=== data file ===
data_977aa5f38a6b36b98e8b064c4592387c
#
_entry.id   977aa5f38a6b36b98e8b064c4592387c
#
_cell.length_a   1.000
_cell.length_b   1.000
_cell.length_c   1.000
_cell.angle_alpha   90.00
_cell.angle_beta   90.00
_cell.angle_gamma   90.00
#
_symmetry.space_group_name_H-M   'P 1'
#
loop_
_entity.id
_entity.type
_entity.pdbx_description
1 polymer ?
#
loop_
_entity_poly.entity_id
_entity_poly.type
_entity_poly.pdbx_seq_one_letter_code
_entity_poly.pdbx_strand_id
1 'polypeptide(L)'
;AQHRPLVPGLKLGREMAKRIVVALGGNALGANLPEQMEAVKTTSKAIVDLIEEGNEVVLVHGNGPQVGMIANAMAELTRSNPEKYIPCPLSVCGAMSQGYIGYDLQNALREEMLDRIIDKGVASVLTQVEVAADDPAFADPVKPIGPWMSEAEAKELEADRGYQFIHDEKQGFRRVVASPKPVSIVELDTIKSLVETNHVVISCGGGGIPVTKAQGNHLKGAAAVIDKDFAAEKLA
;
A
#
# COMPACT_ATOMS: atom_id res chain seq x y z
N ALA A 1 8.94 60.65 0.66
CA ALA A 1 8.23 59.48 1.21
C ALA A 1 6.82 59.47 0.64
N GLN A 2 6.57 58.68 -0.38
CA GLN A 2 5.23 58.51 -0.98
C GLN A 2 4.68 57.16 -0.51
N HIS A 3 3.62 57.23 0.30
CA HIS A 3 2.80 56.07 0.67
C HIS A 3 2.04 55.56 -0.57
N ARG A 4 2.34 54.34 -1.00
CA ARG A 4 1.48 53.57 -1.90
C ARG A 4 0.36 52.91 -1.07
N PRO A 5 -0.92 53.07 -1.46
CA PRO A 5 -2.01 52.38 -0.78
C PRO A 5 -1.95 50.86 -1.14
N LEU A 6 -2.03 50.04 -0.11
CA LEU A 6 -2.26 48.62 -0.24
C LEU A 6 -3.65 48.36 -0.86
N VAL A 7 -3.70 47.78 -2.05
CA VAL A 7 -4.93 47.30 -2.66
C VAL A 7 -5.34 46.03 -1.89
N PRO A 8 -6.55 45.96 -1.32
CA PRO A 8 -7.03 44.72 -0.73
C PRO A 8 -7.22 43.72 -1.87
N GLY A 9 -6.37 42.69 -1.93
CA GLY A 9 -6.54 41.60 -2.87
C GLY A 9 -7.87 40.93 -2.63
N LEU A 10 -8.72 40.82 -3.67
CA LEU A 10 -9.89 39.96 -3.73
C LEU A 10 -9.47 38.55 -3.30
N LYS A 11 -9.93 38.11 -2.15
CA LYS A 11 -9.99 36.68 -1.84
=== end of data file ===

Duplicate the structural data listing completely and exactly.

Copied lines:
data_977aa5f38a6b36b98e8b064c4592387c
#
_entry.id   977aa5f38a6b36b98e8b064c4592387c
#
_cell.length_a   1.000
_cell.length_b   1.000
_cell.length_c   1.000
_cell.angle_alpha   90.00
_cell.angle_beta   90.00
_cell.angle_gamma   90.00
#
_symmetry.space_group_name_H-M   'P 1'
#
loop_
_entity.id
_entity.type
_entity.pdbx_description
1 polymer ?
#
loop_
_entity_poly.entity_id
_entity_poly.type
_entity_poly.pdbx_seq_one_letter_code
_entity_poly.pdbx_strand_id
1 'polypeptide(L)'
;AQHRPLVPGLKLGREMAKRIVVALGGNALGANLPEQMEAVKTTSKAIVDLIEEGNEVVLVHGNGPQVGMIANAMAELTRSNPEKYIPCPLSVCGAMSQGYIGYDLQNALREEMLDRIIDKGVASVLTQVEVAADDPAFADPVKPIGPWMSEAEAKELEADRGYQFIHDEKQGFRRVVASPKPVSIVELDTIKSLVETNHVVISCGGGGIPVTKAQGNHLKGAAAVIDKDFAAEKLA
;
A
#
# COMPACT_ATOMS: atom_id res chain seq x y z
N ALA A 1 8.94 60.65 0.66
CA ALA A 1 8.23 59.48 1.21
C ALA A 1 6.82 59.47 0.64
N GLN A 2 6.57 58.68 -0.38
CA GLN A 2 5.23 58.51 -0.98
C GLN A 2 4.68 57.16 -0.51
N HIS A 3 3.62 57.23 0.30
CA HIS A 3 2.80 56.07 0.67
C HIS A 3 2.04 55.56 -0.57
N ARG A 4 2.34 54.34 -1.00
CA ARG A 4 1.48 53.57 -1.90
C ARG A 4 0.36 52.91 -1.07
N PRO A 5 -0.92 53.07 -1.46
CA PRO A 5 -2.01 52.38 -0.78
C PRO A 5 -1.95 50.86 -1.14
N LEU A 6 -2.03 50.04 -0.11
CA LEU A 6 -2.26 48.62 -0.24
C LEU A 6 -3.65 48.36 -0.86
N VAL A 7 -3.70 47.78 -2.05
CA VAL A 7 -4.93 47.30 -2.66
C VAL A 7 -5.34 46.03 -1.89
N PRO A 8 -6.55 45.96 -1.32
CA PRO A 8 -7.03 44.72 -0.73
C PRO A 8 -7.22 43.72 -1.87
N GLY A 9 -6.37 42.69 -1.93
CA GLY A 9 -6.54 41.60 -2.87
C GLY A 9 -7.87 40.93 -2.63
N LEU A 10 -8.72 40.82 -3.67
CA LEU A 10 -9.89 39.96 -3.73
C LEU A 10 -9.47 38.55 -3.30
N LYS A 11 -9.93 38.11 -2.15
CA LYS A 11 -9.99 36.68 -1.84